I was sick a few weeks ago and misread a note that said “defend your opinions” as saying, “defend your onions.” Kind of dumb, kind of funny, and kind of useful.
Our work requires us to be opinionated. Engaging with others requires us to listen to their opinions. Whether you’re the president, a parent, or anything in between, you’re dealing with a lot of opinions on any given day.
Opinions, like onions, have layers. Right or wrong, there’s more to them than what you first see. Again, kind of dumb, kind of funny, but really useful to remember.
If you have a strong opinion, you should be able to defend it – on the outside and inside. If you have a weak opinion, you should understand what doesn’t quite work – again, on the outside and inside.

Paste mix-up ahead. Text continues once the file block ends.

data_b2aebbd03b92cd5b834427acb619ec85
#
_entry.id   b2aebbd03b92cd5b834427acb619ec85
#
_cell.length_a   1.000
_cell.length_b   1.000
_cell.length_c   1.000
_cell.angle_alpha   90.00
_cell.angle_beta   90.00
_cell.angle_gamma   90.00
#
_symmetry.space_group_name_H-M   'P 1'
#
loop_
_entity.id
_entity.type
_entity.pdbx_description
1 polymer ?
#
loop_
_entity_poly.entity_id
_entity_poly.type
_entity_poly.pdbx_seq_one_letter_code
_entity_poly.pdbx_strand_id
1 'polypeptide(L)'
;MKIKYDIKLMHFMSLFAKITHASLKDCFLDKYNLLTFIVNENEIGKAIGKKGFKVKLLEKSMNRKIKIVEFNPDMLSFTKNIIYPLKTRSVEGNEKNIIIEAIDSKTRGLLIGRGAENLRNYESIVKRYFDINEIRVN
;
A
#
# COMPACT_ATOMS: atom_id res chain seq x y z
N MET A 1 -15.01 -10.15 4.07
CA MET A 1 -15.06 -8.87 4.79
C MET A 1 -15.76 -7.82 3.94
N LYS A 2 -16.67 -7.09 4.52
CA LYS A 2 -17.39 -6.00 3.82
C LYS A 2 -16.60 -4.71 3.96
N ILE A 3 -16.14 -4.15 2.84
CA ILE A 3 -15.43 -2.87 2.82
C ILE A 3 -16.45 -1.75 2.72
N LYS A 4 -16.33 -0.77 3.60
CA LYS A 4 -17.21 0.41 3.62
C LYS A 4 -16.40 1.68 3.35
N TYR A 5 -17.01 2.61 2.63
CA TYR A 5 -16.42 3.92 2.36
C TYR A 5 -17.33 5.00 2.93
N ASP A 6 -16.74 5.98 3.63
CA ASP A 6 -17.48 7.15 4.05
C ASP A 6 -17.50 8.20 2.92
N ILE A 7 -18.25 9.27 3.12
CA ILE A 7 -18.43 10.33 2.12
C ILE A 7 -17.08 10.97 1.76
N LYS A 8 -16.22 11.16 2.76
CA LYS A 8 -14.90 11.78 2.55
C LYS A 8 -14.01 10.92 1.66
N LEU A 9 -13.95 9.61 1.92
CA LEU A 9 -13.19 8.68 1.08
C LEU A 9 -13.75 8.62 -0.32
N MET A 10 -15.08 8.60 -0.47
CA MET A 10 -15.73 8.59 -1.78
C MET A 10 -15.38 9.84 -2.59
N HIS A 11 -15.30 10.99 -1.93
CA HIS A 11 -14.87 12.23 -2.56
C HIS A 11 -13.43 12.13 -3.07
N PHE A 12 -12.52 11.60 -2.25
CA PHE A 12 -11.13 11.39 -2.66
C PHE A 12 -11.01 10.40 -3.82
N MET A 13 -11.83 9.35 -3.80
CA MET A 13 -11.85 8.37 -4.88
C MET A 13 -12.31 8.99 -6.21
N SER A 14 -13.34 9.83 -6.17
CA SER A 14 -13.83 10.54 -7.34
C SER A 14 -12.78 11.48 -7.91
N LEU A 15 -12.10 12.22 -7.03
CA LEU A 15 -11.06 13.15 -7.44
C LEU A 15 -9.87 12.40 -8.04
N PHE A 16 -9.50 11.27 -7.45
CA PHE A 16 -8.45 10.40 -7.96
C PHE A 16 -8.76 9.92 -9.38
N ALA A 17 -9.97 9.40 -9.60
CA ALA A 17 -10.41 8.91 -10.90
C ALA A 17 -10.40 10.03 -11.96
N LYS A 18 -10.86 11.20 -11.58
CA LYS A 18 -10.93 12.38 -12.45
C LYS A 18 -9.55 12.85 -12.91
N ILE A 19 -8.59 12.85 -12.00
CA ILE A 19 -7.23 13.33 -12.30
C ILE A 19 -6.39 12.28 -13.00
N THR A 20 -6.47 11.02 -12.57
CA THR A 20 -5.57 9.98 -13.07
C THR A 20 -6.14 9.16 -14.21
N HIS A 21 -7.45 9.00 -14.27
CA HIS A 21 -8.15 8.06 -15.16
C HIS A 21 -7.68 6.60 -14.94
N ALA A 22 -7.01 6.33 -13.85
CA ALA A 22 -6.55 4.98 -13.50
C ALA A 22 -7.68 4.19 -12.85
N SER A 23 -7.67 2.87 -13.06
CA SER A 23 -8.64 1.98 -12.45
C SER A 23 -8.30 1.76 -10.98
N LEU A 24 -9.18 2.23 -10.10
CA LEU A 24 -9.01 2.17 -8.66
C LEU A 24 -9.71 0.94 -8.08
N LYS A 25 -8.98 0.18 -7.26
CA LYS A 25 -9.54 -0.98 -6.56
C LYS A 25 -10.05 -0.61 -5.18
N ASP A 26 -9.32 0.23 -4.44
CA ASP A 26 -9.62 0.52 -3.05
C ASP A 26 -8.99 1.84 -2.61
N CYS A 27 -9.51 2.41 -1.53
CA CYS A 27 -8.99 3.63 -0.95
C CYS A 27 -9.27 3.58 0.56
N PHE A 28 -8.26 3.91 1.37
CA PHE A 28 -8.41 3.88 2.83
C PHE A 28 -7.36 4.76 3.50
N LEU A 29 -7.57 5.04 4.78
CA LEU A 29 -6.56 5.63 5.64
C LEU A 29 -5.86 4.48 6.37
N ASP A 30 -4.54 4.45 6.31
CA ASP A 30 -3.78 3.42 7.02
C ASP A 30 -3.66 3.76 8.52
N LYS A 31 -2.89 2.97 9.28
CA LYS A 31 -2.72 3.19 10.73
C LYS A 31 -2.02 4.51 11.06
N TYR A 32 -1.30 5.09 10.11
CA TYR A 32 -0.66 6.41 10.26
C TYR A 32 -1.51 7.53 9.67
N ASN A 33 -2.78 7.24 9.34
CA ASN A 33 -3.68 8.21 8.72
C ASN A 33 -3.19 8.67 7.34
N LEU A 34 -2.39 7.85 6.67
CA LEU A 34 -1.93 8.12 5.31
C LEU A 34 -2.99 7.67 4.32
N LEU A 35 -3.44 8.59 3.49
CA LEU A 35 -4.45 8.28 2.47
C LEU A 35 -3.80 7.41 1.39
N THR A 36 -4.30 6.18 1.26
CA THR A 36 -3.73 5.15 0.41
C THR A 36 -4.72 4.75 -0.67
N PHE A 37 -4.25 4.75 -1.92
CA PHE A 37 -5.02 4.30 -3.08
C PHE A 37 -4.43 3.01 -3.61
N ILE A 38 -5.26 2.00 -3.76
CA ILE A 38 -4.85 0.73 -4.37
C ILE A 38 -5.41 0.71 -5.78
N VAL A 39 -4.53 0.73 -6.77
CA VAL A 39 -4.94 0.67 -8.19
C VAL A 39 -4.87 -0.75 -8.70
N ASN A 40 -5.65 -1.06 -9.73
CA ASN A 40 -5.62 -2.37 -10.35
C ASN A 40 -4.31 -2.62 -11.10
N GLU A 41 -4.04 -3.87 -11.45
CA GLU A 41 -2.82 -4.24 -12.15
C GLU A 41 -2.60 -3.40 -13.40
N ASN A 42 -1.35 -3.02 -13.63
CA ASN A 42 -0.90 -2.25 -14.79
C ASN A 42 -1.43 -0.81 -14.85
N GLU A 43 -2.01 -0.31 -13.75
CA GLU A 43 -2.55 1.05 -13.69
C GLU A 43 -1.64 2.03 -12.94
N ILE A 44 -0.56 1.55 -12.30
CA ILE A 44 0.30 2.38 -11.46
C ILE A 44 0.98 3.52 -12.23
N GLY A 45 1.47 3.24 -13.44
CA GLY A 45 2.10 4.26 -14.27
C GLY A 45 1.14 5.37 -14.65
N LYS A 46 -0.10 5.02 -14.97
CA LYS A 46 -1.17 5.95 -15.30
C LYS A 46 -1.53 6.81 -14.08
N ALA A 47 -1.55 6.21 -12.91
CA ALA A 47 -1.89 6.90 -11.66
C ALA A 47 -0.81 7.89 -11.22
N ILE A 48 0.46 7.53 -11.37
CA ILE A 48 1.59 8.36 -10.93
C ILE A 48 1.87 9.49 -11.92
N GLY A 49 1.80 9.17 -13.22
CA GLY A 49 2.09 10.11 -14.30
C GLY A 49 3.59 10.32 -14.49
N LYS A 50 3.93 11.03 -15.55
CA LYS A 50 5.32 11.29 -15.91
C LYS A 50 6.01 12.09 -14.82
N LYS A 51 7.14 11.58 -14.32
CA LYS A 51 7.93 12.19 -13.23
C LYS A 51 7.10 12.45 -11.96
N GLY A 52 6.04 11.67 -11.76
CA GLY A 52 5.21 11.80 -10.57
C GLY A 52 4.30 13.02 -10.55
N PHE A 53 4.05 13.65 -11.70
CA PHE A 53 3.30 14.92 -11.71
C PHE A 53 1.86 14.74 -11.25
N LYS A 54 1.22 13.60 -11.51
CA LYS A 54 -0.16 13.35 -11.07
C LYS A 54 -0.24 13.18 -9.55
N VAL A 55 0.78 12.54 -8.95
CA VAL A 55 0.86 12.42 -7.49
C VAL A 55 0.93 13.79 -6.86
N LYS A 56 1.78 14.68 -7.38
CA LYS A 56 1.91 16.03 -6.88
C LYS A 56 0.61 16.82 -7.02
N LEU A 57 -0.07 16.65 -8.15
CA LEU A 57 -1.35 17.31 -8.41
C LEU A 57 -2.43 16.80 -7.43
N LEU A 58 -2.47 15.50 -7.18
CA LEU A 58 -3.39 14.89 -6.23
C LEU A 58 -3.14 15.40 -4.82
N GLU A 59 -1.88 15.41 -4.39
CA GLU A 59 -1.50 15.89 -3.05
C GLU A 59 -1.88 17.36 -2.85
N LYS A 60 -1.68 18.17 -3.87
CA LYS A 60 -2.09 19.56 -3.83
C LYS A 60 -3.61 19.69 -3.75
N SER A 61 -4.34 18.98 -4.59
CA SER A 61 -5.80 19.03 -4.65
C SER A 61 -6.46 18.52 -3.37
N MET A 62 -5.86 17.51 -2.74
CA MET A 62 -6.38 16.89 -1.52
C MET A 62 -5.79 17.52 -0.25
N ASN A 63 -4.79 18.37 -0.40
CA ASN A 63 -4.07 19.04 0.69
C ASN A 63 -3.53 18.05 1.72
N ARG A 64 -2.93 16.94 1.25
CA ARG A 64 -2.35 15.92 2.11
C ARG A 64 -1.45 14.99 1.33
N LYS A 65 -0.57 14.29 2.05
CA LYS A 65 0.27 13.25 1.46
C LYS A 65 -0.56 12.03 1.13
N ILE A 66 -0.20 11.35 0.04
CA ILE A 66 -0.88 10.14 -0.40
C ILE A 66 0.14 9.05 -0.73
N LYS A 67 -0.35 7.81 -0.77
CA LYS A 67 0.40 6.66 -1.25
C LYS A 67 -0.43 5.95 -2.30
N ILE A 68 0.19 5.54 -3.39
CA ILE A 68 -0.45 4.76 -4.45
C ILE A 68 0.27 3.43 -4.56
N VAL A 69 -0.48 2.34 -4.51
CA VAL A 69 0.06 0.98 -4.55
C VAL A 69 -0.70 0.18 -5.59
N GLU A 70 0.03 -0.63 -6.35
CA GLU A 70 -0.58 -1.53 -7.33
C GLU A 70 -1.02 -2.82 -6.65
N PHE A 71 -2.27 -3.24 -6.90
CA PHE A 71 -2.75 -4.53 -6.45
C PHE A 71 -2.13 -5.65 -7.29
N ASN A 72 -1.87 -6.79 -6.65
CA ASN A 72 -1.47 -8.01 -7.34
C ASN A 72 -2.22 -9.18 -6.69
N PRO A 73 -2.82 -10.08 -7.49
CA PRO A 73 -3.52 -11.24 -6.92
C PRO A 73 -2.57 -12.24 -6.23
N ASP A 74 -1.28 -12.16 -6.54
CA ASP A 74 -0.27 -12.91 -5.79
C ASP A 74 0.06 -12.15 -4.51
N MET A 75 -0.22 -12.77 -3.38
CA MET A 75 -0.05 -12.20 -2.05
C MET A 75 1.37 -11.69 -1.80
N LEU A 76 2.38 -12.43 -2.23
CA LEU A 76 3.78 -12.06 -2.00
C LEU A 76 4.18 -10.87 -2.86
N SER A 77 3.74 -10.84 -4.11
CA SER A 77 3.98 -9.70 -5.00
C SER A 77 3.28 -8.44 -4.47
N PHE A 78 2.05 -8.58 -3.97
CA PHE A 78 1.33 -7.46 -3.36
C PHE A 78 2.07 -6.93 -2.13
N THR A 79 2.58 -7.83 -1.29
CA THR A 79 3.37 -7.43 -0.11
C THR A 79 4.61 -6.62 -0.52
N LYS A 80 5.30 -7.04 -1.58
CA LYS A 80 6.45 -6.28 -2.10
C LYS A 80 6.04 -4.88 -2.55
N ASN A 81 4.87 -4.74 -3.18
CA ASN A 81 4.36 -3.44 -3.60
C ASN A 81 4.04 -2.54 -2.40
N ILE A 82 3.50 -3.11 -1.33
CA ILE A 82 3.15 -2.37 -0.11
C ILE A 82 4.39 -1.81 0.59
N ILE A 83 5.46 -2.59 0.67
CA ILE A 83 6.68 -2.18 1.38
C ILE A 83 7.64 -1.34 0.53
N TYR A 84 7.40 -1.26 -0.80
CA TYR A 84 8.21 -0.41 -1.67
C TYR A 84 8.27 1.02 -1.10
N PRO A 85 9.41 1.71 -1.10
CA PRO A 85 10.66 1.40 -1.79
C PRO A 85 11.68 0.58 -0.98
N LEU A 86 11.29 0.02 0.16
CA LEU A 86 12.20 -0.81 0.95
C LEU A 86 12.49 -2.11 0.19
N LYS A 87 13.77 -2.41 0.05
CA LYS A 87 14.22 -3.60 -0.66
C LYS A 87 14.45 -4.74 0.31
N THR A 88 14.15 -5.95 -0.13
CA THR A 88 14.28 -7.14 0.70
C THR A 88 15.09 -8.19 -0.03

We don’t ever want to understand our opinions as one solid object. We’re better when we understand them as having layers. It’s extra important when it comes to the opinions of others too. All opinions have layers well below their surface statements and we can’t see them from the outside looking in. We have to unpack them.
It might be logical. It might be illogical. It might be psychological, emotional, or metaphysical. There might be several of these mental processes onion’d up into a dense bulb that’ll make you cry when you peel it. They grow in complicated layers. No matter how they first appear, every opinion is an onion.
One last note on defense. We earn the right to defend our opinions when we’ve put the work in to understand what we’re doing and why. Likewise, we want to approach the opinions of others in the same way. Maybe not with defense but certainly with deference. Like them or not, we want to honor their layers and complexity.
Defend your onions. Understand them. And respect others’ onions too. The more curious we are about their layers, the more productive our conversations can be.